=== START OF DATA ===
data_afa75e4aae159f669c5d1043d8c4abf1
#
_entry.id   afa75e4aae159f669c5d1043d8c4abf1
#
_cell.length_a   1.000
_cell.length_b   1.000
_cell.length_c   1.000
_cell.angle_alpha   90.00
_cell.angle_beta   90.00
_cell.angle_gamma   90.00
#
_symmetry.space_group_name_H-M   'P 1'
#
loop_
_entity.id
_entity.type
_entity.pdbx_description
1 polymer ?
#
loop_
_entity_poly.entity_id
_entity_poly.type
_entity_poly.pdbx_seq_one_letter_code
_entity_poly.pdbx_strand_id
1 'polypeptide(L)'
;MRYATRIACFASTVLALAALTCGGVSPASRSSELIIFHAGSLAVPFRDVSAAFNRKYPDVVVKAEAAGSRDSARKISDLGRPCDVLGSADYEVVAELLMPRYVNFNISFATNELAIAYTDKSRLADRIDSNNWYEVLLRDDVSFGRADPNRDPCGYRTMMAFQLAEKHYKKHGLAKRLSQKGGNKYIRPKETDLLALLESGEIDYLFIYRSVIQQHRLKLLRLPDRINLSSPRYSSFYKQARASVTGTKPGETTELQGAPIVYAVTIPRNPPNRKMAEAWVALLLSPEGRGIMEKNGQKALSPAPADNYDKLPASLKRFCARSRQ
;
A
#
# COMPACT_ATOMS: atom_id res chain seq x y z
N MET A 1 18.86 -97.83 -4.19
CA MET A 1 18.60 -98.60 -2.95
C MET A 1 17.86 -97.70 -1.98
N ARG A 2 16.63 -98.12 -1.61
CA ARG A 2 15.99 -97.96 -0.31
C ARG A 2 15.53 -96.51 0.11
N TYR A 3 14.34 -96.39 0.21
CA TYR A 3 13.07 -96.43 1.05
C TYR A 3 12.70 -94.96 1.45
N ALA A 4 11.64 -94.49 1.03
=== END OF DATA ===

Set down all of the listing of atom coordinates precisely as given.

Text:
data_afa75e4aae159f669c5d1043d8c4abf1
#
_entry.id   afa75e4aae159f669c5d1043d8c4abf1
#
_cell.length_a   1.000
_cell.length_b   1.000
_cell.length_c   1.000
_cell.angle_alpha   90.00
_cell.angle_beta   90.00
_cell.angle_gamma   90.00
#
_symmetry.space_group_name_H-M   'P 1'
#
loop_
_entity.id
_entity.type
_entity.pdbx_description
1 polymer ?
#
loop_
_entity_poly.entity_id
_entity_poly.type
_entity_poly.pdbx_seq_one_letter_code
_entity_poly.pdbx_strand_id
1 'polypeptide(L)'
;MRYATRIACFASTVLALAALTCGGVSPASRSSELIIFHAGSLAVPFRDVSAAFNRKYPDVVVKAEAAGSRDSARKISDLGRPCDVLGSADYEVVAELLMPRYVNFNISFATNELAIAYTDKSRLADRIDSNNWYEVLLRDDVSFGRADPNRDPCGYRTMMAFQLAEKHYKKHGLAKRLSQKGGNKYIRPKETDLLALLESGEIDYLFIYRSVIQQHRLKLLRLPDRINLSSPRYSSFYKQARASVTGTKPGETTELQGAPIVYAVTIPRNPPNRKMAEAWVALLLSPEGRGIMEKNGQKALSPAPADNYDKLPASLKRFCARSRQ
;
A
#
# COMPACT_ATOMS: atom_id res chain seq x y z
N MET A 1 18.86 -97.83 -4.19
CA MET A 1 18.60 -98.60 -2.95
C MET A 1 17.86 -97.70 -1.98
N ARG A 2 16.63 -98.12 -1.61
CA ARG A 2 15.99 -97.96 -0.31
C ARG A 2 15.53 -96.51 0.11
N TYR A 3 14.34 -96.39 0.21
CA TYR A 3 13.07 -96.43 1.05
C TYR A 3 12.70 -94.96 1.45
N ALA A 4 11.64 -94.49 1.03